Name: Joe McKeehen
Hometown: North Wales, PA
There have been chip leaders that have come to the final table of the World Series of Poker Championship Event with dominant chip stacks, but arguably none of them will have the advantage that Joe McKeehen will enjoy when the “November Nine” reconvene. At the end of the festivities in July, McKeehen bagged up a staggering 63.1 million in chips, more than double that of the second place player Zvi Stern.
It’s been a long trek for McKeehen to reach this pinnacle of the poker world. His first tournament cash dates back to 2010 when, as a 19 year old, McKeehen took advantage of the Turning Stone casino in New York for his first live tournament cash. Over the next couple of years, McKeehen would rack up seven more tournament finishes at Turning Stone (with a side trip to Pompano Beach, FL, for the Florida State Poker Championship) before reaching 21 and attacking full force.
McKeehen’s coming out party was the 2012 PokerStars Caribbean Adventure, where he won a $2000 Turbo event and finished 10th in the $10,000 Six Max High Roller event. McKeehen’s first WSOP cash also came in 2012, a min-cash in a $1500 No Limit Hold’em tournament, and he would earn his first WSOP-Circuit ring by winning the March 2013 stop in Atlantic City. McKeehen’s best performance on the WSOP stage (prior to 2015 that is) was finishing in second to Hugo Pingray in the “Monster Stack” last year, up until now his largest cash ever ($820,863).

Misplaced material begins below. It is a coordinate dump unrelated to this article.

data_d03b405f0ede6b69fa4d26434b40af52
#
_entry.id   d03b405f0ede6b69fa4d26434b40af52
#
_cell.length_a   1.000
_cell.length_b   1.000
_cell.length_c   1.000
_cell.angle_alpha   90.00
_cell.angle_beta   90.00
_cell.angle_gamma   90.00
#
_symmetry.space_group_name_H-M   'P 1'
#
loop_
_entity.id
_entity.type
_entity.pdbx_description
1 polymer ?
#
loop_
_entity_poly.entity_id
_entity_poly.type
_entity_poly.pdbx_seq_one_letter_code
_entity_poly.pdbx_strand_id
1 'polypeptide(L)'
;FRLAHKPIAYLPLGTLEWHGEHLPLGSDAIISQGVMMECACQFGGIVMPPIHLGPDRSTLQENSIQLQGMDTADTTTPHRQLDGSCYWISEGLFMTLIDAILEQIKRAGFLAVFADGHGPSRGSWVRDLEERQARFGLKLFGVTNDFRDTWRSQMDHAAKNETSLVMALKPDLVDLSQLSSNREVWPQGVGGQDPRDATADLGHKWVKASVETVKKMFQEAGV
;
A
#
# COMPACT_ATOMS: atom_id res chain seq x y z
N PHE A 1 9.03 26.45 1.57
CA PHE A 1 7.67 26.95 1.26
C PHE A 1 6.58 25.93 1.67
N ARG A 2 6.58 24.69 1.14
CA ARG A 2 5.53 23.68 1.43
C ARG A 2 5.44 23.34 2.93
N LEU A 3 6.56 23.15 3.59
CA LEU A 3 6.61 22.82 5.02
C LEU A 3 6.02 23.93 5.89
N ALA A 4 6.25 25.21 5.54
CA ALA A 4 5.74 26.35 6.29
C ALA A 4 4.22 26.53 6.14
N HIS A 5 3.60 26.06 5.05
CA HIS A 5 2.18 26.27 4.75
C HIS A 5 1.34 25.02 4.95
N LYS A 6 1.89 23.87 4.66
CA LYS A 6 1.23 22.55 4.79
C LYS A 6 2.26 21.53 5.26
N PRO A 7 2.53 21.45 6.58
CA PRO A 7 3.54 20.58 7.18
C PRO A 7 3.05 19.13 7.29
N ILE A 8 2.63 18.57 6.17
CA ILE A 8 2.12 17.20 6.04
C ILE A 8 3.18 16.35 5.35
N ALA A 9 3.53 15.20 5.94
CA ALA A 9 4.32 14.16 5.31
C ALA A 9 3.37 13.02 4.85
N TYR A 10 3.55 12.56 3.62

HOW HE GOT HERE
Day 1(C): 33,225
Day 2(B): 162,100
Day 3: 1.052 million
Day 4: 3.122 million
Day 5: 3.66 million
Day 6: 11.975 million
After getting through the first two days with a workable stack, McKeehen exploded after Day 3. He earned the lead on Day 4 and stayed around the top of the leaderboard for the remainder of the tournament’s play. But his actions on Day 7 that pushed him to his massive lead are the things that many will remember McKeehen for.
With 11 players remaining, McKeehen was dominating his table with his chip stack, pushing out an 800K bet off the button. Daniel Negreanu defended his big blind and, on an A-K-10 flop, checked his option over to McKeehen. McKeehen bet out and Negreanu pulled a “stop and go” check-raise for the remainder of his stack, which McKeehen called after some deliberation. Negreanu, holding A-4, was in the lead over McKeehen’s J-3, but a trey on the turn opened up a couple of outs for McKeehen. The river Queen, however, was a crushing blow for the fan favorite Negreanu as it gave McKeehen the straight and knocked Negreanu from the tournament in eleventh place.